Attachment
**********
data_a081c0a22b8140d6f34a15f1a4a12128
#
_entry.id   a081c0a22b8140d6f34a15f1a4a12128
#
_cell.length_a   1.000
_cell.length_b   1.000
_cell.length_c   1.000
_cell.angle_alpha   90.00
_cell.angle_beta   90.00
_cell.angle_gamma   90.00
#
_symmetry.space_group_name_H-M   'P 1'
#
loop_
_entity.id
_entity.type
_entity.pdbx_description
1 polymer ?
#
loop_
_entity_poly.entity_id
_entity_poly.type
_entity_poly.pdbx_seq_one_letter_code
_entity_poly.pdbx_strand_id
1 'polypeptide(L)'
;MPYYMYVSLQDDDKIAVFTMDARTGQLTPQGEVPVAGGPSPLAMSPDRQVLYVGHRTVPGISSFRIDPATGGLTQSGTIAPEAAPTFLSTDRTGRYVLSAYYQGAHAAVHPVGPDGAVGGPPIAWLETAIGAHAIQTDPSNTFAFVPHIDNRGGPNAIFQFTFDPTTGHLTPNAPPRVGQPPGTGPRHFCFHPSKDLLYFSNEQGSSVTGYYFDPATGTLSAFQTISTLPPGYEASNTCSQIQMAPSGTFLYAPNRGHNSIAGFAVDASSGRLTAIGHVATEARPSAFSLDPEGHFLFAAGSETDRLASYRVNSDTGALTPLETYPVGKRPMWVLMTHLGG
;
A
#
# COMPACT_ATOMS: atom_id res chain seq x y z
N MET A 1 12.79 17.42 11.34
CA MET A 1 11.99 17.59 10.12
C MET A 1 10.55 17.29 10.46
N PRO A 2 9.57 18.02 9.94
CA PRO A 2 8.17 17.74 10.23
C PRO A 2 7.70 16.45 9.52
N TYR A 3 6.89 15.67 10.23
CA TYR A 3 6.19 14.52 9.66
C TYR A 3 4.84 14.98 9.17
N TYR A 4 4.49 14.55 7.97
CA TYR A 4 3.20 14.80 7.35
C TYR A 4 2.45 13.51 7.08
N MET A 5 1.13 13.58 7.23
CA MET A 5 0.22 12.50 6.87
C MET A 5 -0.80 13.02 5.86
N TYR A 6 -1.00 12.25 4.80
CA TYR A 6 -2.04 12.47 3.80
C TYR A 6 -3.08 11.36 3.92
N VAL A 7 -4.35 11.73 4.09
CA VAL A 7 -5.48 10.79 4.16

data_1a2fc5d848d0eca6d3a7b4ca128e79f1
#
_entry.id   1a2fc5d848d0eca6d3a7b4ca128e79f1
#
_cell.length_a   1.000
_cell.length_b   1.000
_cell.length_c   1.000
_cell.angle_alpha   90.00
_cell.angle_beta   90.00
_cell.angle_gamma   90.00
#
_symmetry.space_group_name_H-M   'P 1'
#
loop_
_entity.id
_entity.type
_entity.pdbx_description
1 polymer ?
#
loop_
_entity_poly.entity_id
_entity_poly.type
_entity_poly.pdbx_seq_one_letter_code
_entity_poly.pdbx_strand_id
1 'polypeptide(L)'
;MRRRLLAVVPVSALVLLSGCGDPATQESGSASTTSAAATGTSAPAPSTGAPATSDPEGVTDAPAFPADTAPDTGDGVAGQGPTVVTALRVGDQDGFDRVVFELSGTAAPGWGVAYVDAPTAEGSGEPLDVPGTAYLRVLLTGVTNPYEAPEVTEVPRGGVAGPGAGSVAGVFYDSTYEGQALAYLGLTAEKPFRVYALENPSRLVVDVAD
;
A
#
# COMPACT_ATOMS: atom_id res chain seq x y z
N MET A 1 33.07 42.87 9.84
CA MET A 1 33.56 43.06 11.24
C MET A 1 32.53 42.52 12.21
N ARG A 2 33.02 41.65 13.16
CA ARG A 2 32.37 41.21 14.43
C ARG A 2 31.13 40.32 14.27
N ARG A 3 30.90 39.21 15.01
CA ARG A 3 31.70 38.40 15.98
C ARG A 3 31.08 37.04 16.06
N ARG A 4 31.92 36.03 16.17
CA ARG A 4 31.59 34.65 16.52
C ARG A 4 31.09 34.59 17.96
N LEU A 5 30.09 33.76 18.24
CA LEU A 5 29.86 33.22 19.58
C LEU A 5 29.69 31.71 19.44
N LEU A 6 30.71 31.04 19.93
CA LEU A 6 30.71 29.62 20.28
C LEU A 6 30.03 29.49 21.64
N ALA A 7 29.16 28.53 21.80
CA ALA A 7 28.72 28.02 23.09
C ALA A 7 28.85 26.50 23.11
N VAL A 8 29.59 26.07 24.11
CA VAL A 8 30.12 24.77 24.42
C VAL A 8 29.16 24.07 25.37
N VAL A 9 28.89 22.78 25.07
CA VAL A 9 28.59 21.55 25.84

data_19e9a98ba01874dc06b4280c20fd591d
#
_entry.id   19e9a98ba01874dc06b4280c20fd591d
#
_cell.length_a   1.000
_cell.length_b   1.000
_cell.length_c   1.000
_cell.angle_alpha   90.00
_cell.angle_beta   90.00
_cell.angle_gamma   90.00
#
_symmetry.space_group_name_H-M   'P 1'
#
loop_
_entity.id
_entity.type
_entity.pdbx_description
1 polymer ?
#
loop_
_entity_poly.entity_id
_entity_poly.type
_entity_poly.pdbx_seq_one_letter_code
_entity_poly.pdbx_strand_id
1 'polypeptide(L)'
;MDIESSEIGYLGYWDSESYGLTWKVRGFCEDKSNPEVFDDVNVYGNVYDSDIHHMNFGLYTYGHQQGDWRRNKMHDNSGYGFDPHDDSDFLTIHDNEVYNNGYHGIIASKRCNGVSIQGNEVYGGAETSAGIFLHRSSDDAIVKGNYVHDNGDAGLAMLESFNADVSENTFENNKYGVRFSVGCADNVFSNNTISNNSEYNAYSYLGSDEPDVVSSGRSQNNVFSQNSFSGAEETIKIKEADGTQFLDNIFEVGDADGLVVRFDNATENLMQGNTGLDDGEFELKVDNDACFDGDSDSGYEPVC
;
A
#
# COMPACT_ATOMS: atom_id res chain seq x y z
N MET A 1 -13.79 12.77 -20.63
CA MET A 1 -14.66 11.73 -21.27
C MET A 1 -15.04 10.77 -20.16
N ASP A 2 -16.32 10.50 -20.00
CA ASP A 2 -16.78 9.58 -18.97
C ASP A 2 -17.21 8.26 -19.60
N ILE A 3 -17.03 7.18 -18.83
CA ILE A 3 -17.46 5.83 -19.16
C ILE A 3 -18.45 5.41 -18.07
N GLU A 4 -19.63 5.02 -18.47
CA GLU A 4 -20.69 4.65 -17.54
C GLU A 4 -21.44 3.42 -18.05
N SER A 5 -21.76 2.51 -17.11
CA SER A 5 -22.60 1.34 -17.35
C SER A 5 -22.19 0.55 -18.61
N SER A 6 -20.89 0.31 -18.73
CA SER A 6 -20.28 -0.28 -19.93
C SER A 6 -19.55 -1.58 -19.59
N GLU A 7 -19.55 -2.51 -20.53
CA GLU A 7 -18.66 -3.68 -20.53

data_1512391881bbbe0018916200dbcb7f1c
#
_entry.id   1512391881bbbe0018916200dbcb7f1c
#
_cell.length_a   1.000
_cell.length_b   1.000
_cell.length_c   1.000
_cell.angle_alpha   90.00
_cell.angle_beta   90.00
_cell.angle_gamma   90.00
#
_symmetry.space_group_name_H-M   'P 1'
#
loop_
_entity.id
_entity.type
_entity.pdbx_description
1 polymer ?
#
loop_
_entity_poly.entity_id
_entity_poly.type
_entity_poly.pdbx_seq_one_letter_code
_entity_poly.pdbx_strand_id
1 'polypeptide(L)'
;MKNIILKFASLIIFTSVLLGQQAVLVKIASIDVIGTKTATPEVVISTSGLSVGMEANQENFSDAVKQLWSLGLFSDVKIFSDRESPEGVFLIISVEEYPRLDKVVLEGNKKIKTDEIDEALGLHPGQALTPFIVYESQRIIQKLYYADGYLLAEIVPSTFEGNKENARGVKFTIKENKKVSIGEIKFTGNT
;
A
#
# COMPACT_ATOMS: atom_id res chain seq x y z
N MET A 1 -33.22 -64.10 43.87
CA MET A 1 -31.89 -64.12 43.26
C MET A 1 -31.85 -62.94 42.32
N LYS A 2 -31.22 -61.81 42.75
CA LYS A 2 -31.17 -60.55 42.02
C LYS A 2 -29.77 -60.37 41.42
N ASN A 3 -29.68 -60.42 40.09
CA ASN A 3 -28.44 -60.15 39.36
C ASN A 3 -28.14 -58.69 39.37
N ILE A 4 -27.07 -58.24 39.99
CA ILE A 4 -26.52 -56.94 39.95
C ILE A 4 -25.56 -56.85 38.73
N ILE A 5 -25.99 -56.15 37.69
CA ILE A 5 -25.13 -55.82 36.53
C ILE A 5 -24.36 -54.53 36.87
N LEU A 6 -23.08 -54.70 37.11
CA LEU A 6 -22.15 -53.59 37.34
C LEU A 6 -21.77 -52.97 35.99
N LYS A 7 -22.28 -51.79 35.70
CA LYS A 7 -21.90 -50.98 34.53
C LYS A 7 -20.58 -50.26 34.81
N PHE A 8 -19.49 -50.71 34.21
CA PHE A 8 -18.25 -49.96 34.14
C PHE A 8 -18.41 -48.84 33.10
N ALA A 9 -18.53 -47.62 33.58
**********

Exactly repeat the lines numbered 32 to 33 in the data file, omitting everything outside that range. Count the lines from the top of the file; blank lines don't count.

CA MET A 1 11.99 17.59 10.12
C MET A 1 10.55 17.29 10.46